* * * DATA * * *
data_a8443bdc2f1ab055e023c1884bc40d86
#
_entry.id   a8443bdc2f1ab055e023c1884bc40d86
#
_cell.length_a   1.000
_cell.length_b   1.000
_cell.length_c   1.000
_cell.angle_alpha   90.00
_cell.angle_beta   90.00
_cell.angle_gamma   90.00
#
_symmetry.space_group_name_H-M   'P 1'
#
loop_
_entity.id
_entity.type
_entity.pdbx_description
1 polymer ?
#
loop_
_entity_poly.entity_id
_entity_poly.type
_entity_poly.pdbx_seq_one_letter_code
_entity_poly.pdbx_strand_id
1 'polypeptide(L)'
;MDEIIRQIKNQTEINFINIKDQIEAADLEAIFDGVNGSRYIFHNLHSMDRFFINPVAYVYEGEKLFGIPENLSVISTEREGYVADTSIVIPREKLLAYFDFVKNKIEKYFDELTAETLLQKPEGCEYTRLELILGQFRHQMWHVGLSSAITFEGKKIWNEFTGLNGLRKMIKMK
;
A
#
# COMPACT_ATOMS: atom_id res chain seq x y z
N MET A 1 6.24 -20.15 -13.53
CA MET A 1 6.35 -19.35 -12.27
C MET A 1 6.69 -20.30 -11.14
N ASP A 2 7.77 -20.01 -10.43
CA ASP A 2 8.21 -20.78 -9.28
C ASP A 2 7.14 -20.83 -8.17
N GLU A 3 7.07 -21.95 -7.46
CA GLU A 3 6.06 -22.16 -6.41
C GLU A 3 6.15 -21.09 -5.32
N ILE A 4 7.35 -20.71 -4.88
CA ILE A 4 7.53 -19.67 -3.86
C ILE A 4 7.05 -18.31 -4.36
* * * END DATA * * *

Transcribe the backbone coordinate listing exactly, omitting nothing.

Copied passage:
data_a8443bdc2f1ab055e023c1884bc40d86
#
_entry.id   a8443bdc2f1ab055e023c1884bc40d86
#
_cell.length_a   1.000
_cell.length_b   1.000
_cell.length_c   1.000
_cell.angle_alpha   90.00
_cell.angle_beta   90.00
_cell.angle_gamma   90.00
#
_symmetry.space_group_name_H-M   'P 1'
#
loop_
_entity.id
_entity.type
_entity.pdbx_description
1 polymer ?
#
loop_
_entity_poly.entity_id
_entity_poly.type
_entity_poly.pdbx_seq_one_letter_code
_entity_poly.pdbx_strand_id
1 'polypeptide(L)'
;MDEIIRQIKNQTEINFINIKDQIEAADLEAIFDGVNGSRYIFHNLHSMDRFFINPVAYVYEGEKLFGIPENLSVISTEREGYVADTSIVIPREKLLAYFDFVKNKIEKYFDELTAETLLQKPEGCEYTRLELILGQFRHQMWHVGLSSAITFEGKKIWNEFTGLNGLRKMIKMK
;
A
#
# COMPACT_ATOMS: atom_id res chain seq x y z
N MET A 1 6.24 -20.15 -13.53
CA MET A 1 6.35 -19.35 -12.27
C MET A 1 6.69 -20.30 -11.14
N ASP A 2 7.77 -20.01 -10.43
CA ASP A 2 8.21 -20.78 -9.28
C ASP A 2 7.14 -20.83 -8.17
N GLU A 3 7.07 -21.95 -7.46
CA GLU A 3 6.06 -22.16 -6.41
C GLU A 3 6.15 -21.09 -5.32
N ILE A 4 7.35 -20.71 -4.88
CA ILE A 4 7.53 -19.67 -3.86
C ILE A 4 7.05 -18.31 -4.36